slather with

slather

[slath-er] Informal.
verb (used with object)
1.
to spread or apply thickly: to slather butter on toast.
2.
to spread something thickly on (usually followed by with ): to slather toast with butter.
3.
to spend or use lavishly.
noun
4.
Often, slathers. a generous amount: slathers of money.
Idioms
5.
open slather, Australian. complete freedom.

Origin:
1810–20, in sense “to slip, slide”; origin uncertain

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World English Dictionary
slather (ˈslæðə)
 
n
1.  informal (usually plural) a large quantity
2.  slang (Austral), (NZ) open slather a situation in which there are no restrictions; free-for-all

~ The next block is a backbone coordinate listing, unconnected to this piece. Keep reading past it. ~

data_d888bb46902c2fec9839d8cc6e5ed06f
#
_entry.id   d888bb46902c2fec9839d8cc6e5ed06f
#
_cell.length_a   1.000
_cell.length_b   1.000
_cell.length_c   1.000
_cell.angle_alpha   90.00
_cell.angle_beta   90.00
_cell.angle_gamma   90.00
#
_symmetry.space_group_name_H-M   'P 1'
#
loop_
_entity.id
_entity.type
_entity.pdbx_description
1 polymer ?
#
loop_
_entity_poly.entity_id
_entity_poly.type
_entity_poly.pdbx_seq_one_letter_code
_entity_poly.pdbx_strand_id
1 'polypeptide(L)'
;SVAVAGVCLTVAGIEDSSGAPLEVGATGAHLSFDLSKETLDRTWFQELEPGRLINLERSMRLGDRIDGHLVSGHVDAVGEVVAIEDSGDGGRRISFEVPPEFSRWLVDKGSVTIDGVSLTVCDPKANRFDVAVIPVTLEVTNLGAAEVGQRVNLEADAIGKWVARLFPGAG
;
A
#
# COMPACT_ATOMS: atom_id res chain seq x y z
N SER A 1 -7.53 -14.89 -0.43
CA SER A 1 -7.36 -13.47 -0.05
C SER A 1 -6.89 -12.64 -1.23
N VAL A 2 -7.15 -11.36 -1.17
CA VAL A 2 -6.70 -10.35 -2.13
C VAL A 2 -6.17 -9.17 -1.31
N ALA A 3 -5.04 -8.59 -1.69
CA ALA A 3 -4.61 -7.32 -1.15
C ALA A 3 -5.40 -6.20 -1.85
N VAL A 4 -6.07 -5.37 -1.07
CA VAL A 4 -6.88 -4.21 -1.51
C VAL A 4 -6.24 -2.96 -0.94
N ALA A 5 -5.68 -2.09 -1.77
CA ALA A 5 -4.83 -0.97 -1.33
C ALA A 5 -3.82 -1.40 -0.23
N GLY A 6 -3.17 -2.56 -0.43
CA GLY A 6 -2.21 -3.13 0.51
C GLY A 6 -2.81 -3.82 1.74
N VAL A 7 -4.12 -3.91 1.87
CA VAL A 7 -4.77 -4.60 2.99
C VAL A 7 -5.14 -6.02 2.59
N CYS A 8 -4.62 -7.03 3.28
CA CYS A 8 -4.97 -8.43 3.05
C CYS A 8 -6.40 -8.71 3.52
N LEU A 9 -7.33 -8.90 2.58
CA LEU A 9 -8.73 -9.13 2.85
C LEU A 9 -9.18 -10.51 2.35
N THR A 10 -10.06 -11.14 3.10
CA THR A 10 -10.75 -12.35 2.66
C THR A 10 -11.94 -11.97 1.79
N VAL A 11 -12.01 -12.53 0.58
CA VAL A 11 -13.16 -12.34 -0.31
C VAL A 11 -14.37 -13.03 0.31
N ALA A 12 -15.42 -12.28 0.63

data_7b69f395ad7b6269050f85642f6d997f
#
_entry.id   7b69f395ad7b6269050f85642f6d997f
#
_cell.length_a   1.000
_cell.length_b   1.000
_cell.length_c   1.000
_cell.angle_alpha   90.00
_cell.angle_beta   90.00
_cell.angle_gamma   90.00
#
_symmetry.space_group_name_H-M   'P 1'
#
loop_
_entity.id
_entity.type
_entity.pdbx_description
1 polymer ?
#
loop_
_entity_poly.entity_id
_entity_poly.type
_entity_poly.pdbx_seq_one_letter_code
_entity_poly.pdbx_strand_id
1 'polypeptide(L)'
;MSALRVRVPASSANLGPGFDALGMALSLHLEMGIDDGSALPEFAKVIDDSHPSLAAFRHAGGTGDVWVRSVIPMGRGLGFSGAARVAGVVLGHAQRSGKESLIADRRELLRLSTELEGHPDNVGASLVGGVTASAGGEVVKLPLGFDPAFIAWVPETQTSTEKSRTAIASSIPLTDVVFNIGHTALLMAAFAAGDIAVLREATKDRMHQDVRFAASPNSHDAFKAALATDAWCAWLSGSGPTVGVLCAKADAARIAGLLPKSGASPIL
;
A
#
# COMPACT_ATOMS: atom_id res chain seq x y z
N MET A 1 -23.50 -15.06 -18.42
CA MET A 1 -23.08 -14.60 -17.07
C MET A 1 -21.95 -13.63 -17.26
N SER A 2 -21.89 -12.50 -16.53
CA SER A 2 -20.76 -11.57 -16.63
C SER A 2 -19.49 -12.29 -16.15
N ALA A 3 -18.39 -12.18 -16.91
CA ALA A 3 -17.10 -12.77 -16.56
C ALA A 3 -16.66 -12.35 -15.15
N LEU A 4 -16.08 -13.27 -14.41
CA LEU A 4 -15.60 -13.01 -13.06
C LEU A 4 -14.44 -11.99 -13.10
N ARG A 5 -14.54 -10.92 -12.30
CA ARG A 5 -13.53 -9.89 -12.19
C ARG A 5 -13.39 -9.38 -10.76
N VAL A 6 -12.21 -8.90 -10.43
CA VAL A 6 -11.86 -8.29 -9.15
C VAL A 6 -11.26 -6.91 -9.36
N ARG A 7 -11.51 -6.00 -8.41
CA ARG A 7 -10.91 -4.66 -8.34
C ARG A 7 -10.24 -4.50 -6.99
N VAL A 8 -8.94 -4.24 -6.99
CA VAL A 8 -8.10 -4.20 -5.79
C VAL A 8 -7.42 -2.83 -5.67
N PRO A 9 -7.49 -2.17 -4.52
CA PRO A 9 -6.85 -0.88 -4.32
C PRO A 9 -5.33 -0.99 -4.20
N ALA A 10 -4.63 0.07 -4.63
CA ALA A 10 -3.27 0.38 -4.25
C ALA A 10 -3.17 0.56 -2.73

vb
3.  to squander or waste
4.  to spread thickly or lavishly
 
[C19: of unknown origin]

Collins English Dictionary - Complete & Unabridged 10th Edition
2009 © William Collins Sons & Co. Ltd. 1979, 1986 © HarperCollins
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Etymonline
Word Origin & History

slather
"spread liberally," 1866 (in Mark Twain), from a noun meaning "large amount" (usually as plural, slathers), first attested 1857; a dialectal word of uncertain origin, perhaps from Ir. sliotar.
Online Etymology Dictionary, © 2010 Douglas Harper
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